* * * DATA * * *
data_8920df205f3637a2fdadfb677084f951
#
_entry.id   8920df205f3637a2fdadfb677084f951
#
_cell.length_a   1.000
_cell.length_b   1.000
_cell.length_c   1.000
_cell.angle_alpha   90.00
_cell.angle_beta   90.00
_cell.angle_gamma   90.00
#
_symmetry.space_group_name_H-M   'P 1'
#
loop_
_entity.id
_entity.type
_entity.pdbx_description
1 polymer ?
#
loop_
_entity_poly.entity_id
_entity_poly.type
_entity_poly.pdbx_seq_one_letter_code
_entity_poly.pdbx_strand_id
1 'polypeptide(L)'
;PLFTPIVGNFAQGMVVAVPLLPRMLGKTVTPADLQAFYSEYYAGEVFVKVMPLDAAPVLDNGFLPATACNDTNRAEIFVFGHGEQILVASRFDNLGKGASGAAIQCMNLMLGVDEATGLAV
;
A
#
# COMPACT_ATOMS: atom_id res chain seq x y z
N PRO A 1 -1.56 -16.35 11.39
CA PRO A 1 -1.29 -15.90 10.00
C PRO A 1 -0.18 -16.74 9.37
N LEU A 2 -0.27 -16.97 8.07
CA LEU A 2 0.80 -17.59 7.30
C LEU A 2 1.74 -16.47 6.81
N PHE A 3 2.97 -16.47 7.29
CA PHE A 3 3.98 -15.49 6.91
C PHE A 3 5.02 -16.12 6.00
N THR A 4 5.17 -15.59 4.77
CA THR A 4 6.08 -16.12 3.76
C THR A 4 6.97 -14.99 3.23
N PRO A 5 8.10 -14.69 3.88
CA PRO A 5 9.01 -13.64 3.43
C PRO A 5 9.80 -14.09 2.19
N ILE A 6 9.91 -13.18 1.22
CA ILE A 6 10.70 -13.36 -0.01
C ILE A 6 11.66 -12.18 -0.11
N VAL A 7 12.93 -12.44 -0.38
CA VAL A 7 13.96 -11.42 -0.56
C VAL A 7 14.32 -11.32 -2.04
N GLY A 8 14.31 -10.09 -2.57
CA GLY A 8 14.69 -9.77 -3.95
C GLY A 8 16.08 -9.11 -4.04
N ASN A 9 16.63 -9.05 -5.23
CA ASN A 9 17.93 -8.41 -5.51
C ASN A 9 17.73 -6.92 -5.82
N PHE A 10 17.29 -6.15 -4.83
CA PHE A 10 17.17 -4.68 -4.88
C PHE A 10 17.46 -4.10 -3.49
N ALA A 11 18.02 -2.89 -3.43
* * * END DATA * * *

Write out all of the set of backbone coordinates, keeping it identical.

data_8920df205f3637a2fdadfb677084f951
#
_entry.id   8920df205f3637a2fdadfb677084f951
#
_cell.length_a   1.000
_cell.length_b   1.000
_cell.length_c   1.000
_cell.angle_alpha   90.00
_cell.angle_beta   90.00
_cell.angle_gamma   90.00
#
_symmetry.space_group_name_H-M   'P 1'
#
loop_
_entity.id
_entity.type
_entity.pdbx_description
1 polymer ?
#
loop_
_entity_poly.entity_id
_entity_poly.type
_entity_poly.pdbx_seq_one_letter_code
_entity_poly.pdbx_strand_id
1 'polypeptide(L)'
;PLFTPIVGNFAQGMVVAVPLLPRMLGKTVTPADLQAFYSEYYAGEVFVKVMPLDAAPVLDNGFLPATACNDTNRAEIFVFGHGEQILVASRFDNLGKGASGAAIQCMNLMLGVDEATGLAV
;
A
#
# COMPACT_ATOMS: atom_id res chain seq x y z
N PRO A 1 -1.56 -16.35 11.39
CA PRO A 1 -1.29 -15.90 10.00
C PRO A 1 -0.18 -16.74 9.37
N LEU A 2 -0.27 -16.97 8.07
CA LEU A 2 0.80 -17.59 7.30
C LEU A 2 1.74 -16.47 6.81
N PHE A 3 2.97 -16.47 7.29
CA PHE A 3 3.98 -15.49 6.91
C PHE A 3 5.02 -16.12 6.00
N THR A 4 5.17 -15.59 4.77
CA THR A 4 6.08 -16.12 3.76
C THR A 4 6.97 -14.99 3.23
N PRO A 5 8.10 -14.69 3.88
CA PRO A 5 9.01 -13.64 3.43
C PRO A 5 9.80 -14.09 2.19
N ILE A 6 9.91 -13.18 1.22
CA ILE A 6 10.70 -13.36 -0.01
C ILE A 6 11.66 -12.18 -0.11
N VAL A 7 12.93 -12.44 -0.38
CA VAL A 7 13.96 -11.42 -0.56
C VAL A 7 14.32 -11.32 -2.04
N GLY A 8 14.31 -10.09 -2.57
CA GLY A 8 14.69 -9.77 -3.95
C GLY A 8 16.08 -9.11 -4.04
N ASN A 9 16.63 -9.05 -5.23
CA ASN A 9 17.93 -8.41 -5.51
C ASN A 9 17.73 -6.92 -5.82
N PHE A 10 17.29 -6.15 -4.83
CA PHE A 10 17.17 -4.68 -4.88
C PHE A 10 17.46 -4.10 -3.49
N ALA A 11 18.02 -2.89 -3.43